She was in her ninety-fourth year, and had been, in ante-bellum days, the property of the Brander family, having been raised by Miss Patsy Brander, her beloved first mistress. For the last twenty-five years she has been in the Cabell family, first as nurse to the boys, and afterwards as maid to Mrs. Cabell. They alone who remember a quarter of a century of unfaltering love and loyalty know how noble a soul God has taken to Himself. The funeral will take place this afternoon at 2 o’clock from the First Baptist Church, the pall-bearers being James Branch Cabell, Robert G. Cabell, John L. Cabell, H. Godwin Boykin, Watson Y. Arrington and Thomas B. McAdams.


newspaper clipping Anne Cabell memorial for Louisa Nelson [View Image]
Newspaper clipping (source unknown)
preserved by James Branch Cabell in his scrapbook.

Special Collections and Archives, VCU Libraries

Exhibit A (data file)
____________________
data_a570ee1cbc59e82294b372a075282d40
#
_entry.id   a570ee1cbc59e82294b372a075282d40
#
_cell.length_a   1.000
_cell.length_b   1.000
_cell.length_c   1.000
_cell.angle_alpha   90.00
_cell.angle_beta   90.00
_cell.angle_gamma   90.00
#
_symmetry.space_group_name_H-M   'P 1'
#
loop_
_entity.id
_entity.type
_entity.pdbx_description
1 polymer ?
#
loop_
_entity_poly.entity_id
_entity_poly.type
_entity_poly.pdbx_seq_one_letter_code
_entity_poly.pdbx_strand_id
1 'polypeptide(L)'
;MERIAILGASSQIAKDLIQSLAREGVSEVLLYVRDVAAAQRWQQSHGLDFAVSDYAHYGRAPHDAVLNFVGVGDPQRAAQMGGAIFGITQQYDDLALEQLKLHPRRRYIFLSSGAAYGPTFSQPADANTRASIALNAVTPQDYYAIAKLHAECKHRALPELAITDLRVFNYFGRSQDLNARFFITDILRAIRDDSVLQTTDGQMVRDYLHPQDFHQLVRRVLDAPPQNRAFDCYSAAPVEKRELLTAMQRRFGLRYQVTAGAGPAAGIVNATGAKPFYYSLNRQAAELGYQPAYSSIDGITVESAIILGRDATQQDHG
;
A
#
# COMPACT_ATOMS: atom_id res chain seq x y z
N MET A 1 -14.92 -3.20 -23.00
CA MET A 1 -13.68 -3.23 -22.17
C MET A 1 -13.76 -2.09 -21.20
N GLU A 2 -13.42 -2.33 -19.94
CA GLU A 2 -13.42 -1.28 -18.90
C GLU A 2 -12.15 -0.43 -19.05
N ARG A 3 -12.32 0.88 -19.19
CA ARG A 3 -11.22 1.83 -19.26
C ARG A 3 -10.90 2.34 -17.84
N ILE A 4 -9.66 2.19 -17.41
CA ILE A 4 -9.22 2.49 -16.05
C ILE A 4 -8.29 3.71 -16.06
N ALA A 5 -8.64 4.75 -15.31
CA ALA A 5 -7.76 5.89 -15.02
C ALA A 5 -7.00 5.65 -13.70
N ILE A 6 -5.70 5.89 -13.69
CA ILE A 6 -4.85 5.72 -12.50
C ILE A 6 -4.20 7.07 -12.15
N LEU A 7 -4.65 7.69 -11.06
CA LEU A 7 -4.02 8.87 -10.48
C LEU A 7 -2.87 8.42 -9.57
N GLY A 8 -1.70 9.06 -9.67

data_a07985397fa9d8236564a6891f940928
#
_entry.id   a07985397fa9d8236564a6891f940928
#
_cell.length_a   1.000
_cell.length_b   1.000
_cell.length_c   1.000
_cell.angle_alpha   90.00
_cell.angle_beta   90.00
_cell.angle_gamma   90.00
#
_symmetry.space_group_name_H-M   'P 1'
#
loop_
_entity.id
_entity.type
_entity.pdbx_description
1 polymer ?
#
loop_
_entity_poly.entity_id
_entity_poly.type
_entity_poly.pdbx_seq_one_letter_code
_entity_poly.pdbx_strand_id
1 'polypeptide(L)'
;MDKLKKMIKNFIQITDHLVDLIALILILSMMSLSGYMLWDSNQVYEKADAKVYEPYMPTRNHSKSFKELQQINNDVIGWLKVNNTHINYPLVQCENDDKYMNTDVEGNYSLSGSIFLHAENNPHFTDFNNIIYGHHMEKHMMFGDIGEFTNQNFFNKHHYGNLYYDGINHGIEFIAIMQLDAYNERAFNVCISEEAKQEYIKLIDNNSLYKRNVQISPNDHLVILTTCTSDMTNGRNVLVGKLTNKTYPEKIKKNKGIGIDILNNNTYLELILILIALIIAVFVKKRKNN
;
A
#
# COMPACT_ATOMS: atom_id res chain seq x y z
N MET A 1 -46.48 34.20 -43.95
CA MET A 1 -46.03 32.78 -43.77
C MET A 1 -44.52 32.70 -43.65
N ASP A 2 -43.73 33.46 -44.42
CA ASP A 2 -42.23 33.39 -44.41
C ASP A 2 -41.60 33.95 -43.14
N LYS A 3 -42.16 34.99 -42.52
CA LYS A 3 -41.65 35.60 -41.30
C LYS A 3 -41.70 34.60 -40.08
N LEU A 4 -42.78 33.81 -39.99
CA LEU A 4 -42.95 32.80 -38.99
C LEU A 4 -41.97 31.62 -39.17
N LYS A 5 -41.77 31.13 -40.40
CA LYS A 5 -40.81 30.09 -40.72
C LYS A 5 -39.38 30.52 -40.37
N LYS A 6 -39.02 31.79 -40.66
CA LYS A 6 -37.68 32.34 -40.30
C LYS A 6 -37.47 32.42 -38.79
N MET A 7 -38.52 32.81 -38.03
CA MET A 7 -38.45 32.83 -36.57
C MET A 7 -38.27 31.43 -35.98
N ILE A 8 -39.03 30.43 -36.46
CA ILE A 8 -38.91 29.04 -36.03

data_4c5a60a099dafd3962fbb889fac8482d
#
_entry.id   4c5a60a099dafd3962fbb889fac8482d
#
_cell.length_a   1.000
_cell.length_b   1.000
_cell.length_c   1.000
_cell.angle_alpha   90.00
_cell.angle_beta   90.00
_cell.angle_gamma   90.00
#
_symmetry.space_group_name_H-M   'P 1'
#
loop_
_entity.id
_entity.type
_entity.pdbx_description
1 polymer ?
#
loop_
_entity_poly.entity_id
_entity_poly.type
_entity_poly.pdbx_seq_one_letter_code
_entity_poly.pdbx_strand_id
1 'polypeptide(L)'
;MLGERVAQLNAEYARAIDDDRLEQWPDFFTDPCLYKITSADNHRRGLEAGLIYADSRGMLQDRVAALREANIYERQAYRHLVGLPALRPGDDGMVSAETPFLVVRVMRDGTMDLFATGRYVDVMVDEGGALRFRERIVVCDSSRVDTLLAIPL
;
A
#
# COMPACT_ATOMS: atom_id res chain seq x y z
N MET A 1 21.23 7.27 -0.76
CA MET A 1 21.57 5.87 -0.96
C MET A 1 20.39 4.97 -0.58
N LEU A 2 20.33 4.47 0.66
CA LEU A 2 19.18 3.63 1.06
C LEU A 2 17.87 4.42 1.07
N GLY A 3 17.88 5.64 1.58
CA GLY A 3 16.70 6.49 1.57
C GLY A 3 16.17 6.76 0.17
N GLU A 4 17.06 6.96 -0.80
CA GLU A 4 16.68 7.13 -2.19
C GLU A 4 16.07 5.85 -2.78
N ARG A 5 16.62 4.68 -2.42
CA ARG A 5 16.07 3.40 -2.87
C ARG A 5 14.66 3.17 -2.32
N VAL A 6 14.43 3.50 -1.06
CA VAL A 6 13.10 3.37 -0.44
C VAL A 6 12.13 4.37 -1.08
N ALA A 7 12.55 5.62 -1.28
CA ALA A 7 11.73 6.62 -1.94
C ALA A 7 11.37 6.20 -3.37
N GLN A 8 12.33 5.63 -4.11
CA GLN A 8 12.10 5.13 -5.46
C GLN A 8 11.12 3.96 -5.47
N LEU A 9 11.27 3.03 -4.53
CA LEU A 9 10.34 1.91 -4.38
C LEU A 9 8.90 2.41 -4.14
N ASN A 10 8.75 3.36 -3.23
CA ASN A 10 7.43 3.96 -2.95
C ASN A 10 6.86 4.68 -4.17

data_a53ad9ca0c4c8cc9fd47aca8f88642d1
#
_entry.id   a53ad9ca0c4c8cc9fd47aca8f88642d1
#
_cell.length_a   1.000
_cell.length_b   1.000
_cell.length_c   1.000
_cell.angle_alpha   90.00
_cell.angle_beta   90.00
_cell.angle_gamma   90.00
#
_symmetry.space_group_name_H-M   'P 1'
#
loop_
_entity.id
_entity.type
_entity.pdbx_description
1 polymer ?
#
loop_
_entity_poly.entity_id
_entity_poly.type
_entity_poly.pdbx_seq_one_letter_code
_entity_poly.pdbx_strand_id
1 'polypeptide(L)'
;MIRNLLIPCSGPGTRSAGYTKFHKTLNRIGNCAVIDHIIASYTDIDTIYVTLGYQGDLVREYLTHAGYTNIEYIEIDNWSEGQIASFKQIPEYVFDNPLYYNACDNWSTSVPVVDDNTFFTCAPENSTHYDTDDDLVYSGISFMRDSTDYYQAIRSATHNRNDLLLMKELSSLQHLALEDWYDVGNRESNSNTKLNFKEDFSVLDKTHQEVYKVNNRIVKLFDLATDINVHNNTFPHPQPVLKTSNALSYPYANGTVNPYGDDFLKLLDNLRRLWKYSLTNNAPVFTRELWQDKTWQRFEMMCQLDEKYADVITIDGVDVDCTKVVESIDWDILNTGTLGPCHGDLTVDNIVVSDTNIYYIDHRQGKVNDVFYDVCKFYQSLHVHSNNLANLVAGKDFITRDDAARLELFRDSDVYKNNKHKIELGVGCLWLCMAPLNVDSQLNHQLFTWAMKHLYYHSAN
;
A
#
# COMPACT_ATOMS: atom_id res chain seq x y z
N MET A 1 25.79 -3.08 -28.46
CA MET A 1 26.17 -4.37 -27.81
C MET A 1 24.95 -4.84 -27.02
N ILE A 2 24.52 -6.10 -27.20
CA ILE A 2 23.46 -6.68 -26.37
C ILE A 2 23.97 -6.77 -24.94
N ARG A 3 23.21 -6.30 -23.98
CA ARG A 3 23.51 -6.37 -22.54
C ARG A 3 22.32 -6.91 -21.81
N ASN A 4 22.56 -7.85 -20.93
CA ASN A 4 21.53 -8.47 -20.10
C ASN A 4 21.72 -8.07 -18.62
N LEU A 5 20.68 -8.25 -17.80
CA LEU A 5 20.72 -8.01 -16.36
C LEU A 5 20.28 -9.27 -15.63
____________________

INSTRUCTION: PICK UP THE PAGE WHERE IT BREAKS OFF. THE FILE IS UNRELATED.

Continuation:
IN MEMORIAM. 

Mrs. Louisa Nelson Peacefully Laid to Rest. 

One of the most respected and highly connected of our sisters passed into eternal rest Sunday, February 7th — LOUISA NELSON, aged eighty-four years. For a quarter of a century she had lived in the family of Mrs. Robert G. Cabell and it had been her greatest joy to bring up her three children — James Branch Cabell, now an author, Robert G. Cabell of Thomas Branch and Company, and John Lawrence Cabell, a professor in the Virginia Military Institute — from the day of their birth to manhood; all three being glad to testify tha[t] whatever success they have attained in life was due largely to their dear mammy’s counsel and example. To her her boys were perfect and whatever they were, they were the result of that good woman’s precept and example: since to them she offered her best, and her best were the finest qualities of her race, patience, sobriety, unfailing kindness and a desire to serve God.